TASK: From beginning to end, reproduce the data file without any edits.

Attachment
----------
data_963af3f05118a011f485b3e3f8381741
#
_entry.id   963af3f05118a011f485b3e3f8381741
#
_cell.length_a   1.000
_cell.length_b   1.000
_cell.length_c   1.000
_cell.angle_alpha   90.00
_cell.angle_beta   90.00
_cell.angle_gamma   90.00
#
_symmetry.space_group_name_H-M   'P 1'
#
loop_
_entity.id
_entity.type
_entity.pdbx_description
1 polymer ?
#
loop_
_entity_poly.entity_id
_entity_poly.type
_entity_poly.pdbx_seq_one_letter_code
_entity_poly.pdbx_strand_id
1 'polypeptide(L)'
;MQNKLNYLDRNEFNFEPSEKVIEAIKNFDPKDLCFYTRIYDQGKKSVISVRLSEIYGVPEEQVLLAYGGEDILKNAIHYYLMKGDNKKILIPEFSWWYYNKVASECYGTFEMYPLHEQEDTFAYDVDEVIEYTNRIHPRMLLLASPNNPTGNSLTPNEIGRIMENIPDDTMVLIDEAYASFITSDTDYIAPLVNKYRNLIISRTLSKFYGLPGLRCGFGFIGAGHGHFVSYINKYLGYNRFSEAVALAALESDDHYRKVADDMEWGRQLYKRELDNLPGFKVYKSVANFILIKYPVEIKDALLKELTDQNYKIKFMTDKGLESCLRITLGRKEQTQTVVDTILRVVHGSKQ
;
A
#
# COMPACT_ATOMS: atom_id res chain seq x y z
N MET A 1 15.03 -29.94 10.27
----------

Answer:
data_963af3f05118a011f485b3e3f8381741
#
_entry.id   963af3f05118a011f485b3e3f8381741
#
_cell.length_a   1.000
_cell.length_b   1.000
_cell.length_c   1.000
_cell.angle_alpha   90.00
_cell.angle_beta   90.00
_cell.angle_gamma   90.00
#
_symmetry.space_group_name_H-M   'P 1'
#
loop_
_entity.id
_entity.type
_entity.pdbx_description
1 polymer ?
#
loop_
_entity_poly.entity_id
_entity_poly.type
_entity_poly.pdbx_seq_one_letter_code
_entity_poly.pdbx_strand_id
1 'polypeptide(L)'
;MQNKLNYLDRNEFNFEPSEKVIEAIKNFDPKDLCFYTRIYDQGKKSVISVRLSEIYGVPEEQVLLAYGGEDILKNAIHYYLMKGDNKKILIPEFSWWYYNKVASECYGTFEMYPLHEQEDTFAYDVDEVIEYTNRIHPRMLLLASPNNPTGNSLTPNEIGRIMENIPDDTMVLIDEAYASFITSDTDYIAPLVNKYRNLIISRTLSKFYGLPGLRCGFGFIGAGHGHFVSYINKYLGYNRFSEAVALAALESDDHYRKVADDMEWGRQLYKRELDNLPGFKVYKSVANFILIKYPVEIKDALLKELTDQNYKIKFMTDKGLESCLRITLGRKEQTQTVVDTILRVVHGSKQ
;
A
#
# COMPACT_ATOMS: atom_id res chain seq x y z
N MET A 1 15.03 -29.94 10.27